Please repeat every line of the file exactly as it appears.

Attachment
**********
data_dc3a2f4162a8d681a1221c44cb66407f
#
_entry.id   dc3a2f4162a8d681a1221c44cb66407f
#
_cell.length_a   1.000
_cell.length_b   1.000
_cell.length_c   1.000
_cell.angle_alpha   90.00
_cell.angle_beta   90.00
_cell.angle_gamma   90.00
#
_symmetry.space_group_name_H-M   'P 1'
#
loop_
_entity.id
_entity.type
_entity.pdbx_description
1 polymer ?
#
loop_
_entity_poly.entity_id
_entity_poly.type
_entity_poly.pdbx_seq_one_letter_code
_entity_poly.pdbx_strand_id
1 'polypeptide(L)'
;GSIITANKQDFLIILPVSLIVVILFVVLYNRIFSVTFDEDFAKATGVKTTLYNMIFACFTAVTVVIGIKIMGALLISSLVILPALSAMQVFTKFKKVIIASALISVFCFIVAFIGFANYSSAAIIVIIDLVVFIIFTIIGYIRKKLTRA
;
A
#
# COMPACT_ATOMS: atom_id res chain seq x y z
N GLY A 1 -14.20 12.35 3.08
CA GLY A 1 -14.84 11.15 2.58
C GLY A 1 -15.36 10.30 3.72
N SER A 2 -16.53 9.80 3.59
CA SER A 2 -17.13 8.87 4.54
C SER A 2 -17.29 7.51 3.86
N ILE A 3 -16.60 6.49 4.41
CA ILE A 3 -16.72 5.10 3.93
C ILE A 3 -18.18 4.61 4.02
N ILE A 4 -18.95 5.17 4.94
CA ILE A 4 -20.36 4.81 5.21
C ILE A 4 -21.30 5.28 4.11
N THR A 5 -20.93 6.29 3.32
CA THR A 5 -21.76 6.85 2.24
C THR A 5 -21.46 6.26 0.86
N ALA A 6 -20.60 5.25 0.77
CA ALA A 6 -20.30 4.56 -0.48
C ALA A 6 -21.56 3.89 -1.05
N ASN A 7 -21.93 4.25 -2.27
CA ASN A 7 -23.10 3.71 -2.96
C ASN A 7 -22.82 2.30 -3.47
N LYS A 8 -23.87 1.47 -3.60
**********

data_dc3a2f4162a8d681a1221c44cb66407f
#
_entry.id   dc3a2f4162a8d681a1221c44cb66407f
#
_cell.length_a   1.000
_cell.length_b   1.000
_cell.length_c   1.000
_cell.angle_alpha   90.00
_cell.angle_beta   90.00
_cell.angle_gamma   90.00
#
_symmetry.space_group_name_H-M   'P 1'
#
loop_
_entity.id
_entity.type
_entity.pdbx_description
1 polymer ?
#
loop_
_entity_poly.entity_id
_entity_poly.type
_entity_poly.pdbx_seq_one_letter_code
_entity_poly.pdbx_strand_id
1 'polypeptide(L)'
;GSIITANKQDFLIILPVSLIVVILFVVLYNRIFSVTFDEDFAKATGVKTTLYNMIFACFTAVTVVIGIKIMGALLISSLVILPALSAMQVFTKFKKVIIASALISVFCFIVAFIGFANYSSAAIIVIIDLVVFIIFTIIGYIRKKLTRA
;
A
#
# COMPACT_ATOMS: atom_id res chain seq x y z
N GLY A 1 -14.20 12.35 3.08
CA GLY A 1 -14.84 11.15 2.58
C GLY A 1 -15.36 10.30 3.72
N SER A 2 -16.53 9.80 3.59
CA SER A 2 -17.13 8.87 4.54
C SER A 2 -17.29 7.51 3.86
N ILE A 3 -16.60 6.49 4.41
CA ILE A 3 -16.72 5.10 3.93
C ILE A 3 -18.18 4.61 4.02
N ILE A 4 -18.95 5.17 4.94
CA ILE A 4 -20.36 4.81 5.21
C ILE A 4 -21.30 5.28 4.11
N THR A 5 -20.93 6.29 3.32
CA THR A 5 -21.76 6.85 2.24
C THR A 5 -21.46 6.26 0.86
N ALA A 6 -20.60 5.25 0.77
CA ALA A 6 -20.30 4.56 -0.48
C ALA A 6 -21.56 3.89 -1.05
N ASN A 7 -21.93 4.25 -2.27
CA ASN A 7 -23.10 3.71 -2.96
C ASN A 7 -22.82 2.30 -3.47
N LYS A 8 -23.87 1.47 -3.60